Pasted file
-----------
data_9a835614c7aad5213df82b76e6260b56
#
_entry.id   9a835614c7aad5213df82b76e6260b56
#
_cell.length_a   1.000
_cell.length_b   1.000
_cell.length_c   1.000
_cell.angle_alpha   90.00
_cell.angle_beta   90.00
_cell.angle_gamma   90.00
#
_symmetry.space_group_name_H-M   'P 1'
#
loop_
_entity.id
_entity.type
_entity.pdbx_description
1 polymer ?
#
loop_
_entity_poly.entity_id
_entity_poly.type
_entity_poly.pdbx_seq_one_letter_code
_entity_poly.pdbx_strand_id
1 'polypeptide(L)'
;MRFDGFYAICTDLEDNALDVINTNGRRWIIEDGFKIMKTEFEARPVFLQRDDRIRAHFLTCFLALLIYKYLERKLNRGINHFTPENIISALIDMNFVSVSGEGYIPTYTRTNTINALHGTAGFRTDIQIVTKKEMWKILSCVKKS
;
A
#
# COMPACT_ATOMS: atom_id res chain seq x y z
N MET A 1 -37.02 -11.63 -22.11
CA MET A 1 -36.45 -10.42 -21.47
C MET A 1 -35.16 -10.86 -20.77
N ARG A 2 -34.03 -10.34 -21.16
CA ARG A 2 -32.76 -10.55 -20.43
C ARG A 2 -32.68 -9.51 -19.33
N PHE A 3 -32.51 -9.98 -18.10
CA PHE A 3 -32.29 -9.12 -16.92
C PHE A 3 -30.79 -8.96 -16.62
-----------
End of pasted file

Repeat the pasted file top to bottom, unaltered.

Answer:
data_9a835614c7aad5213df82b76e6260b56
#
_entry.id   9a835614c7aad5213df82b76e6260b56
#
_cell.length_a   1.000
_cell.length_b   1.000
_cell.length_c   1.000
_cell.angle_alpha   90.00
_cell.angle_beta   90.00
_cell.angle_gamma   90.00
#
_symmetry.space_group_name_H-M   'P 1'
#
loop_
_entity.id
_entity.type
_entity.pdbx_description
1 polymer ?
#
loop_
_entity_poly.entity_id
_entity_poly.type
_entity_poly.pdbx_seq_one_letter_code
_entity_poly.pdbx_strand_id
1 'polypeptide(L)'
;MRFDGFYAICTDLEDNALDVINTNGRRWIIEDGFKIMKTEFEARPVFLQRDDRIRAHFLTCFLALLIYKYLERKLNRGINHFTPENIISALIDMNFVSVSGEGYIPTYTRTNTINALHGTAGFRTDIQIVTKKEMWKILSCVKKS
;
A
#
# COMPACT_ATOMS: atom_id res chain seq x y z
N MET A 1 -37.02 -11.63 -22.11
CA MET A 1 -36.45 -10.42 -21.47
C MET A 1 -35.16 -10.86 -20.77
N ARG A 2 -34.03 -10.34 -21.16
CA ARG A 2 -32.76 -10.55 -20.43
C ARG A 2 -32.68 -9.51 -19.33
N PHE A 3 -32.51 -9.98 -18.10
CA PHE A 3 -32.29 -9.12 -16.92
C PHE A 3 -30.79 -8.96 -16.62